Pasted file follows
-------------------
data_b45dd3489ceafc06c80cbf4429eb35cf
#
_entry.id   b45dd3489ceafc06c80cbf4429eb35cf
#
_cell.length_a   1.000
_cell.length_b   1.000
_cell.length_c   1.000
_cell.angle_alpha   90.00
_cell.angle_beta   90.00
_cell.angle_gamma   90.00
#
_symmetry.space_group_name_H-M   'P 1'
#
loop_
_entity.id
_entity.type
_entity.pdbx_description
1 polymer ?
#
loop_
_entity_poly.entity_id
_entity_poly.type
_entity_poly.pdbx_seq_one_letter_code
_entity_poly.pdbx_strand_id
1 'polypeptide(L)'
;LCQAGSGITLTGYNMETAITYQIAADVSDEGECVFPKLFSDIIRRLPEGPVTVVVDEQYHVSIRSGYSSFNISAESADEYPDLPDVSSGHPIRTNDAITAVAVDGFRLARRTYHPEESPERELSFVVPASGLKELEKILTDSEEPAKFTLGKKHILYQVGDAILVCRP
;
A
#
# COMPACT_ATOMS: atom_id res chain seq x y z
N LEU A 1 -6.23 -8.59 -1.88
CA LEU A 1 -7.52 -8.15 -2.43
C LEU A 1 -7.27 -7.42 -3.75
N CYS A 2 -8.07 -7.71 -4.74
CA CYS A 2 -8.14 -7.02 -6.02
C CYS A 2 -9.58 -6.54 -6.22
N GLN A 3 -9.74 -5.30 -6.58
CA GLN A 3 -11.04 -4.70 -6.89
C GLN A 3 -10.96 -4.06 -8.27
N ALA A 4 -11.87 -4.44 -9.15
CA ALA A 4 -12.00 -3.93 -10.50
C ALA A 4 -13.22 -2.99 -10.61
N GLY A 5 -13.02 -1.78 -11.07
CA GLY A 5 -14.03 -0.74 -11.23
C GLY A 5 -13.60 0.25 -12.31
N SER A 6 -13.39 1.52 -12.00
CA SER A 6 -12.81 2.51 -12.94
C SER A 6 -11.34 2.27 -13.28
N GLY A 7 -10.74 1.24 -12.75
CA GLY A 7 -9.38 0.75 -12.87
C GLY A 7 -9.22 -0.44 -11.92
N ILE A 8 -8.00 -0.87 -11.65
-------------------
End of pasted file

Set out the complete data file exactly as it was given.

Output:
data_b45dd3489ceafc06c80cbf4429eb35cf
#
_entry.id   b45dd3489ceafc06c80cbf4429eb35cf
#
_cell.length_a   1.000
_cell.length_b   1.000
_cell.length_c   1.000
_cell.angle_alpha   90.00
_cell.angle_beta   90.00
_cell.angle_gamma   90.00
#
_symmetry.space_group_name_H-M   'P 1'
#
loop_
_entity.id
_entity.type
_entity.pdbx_description
1 polymer ?
#
loop_
_entity_poly.entity_id
_entity_poly.type
_entity_poly.pdbx_seq_one_letter_code
_entity_poly.pdbx_strand_id
1 'polypeptide(L)'
;LCQAGSGITLTGYNMETAITYQIAADVSDEGECVFPKLFSDIIRRLPEGPVTVVVDEQYHVSIRSGYSSFNISAESADEYPDLPDVSSGHPIRTNDAITAVAVDGFRLARRTYHPEESPERELSFVVPASGLKELEKILTDSEEPAKFTLGKKHILYQVGDAILVCRP
;
A
#
# COMPACT_ATOMS: atom_id res chain seq x y z
N LEU A 1 -6.23 -8.59 -1.88
CA LEU A 1 -7.52 -8.15 -2.43
C LEU A 1 -7.27 -7.42 -3.75
N CYS A 2 -8.07 -7.71 -4.74
CA CYS A 2 -8.14 -7.02 -6.02
C CYS A 2 -9.58 -6.54 -6.22
N GLN A 3 -9.74 -5.30 -6.58
CA GLN A 3 -11.04 -4.70 -6.89
C GLN A 3 -10.96 -4.06 -8.27
N ALA A 4 -11.87 -4.44 -9.15
CA ALA A 4 -12.00 -3.93 -10.50
C ALA A 4 -13.22 -2.99 -10.61
N GLY A 5 -13.02 -1.78 -11.07
CA GLY A 5 -14.03 -0.74 -11.23
C GLY A 5 -13.60 0.25 -12.31
N SER A 6 -13.39 1.52 -12.00
CA SER A 6 -12.81 2.51 -12.94
C SER A 6 -11.34 2.27 -13.28
N GLY A 7 -10.74 1.24 -12.75
CA GLY A 7 -9.38 0.75 -12.87
C GLY A 7 -9.22 -0.44 -11.92
N ILE A 8 -8.00 -0.87 -11.65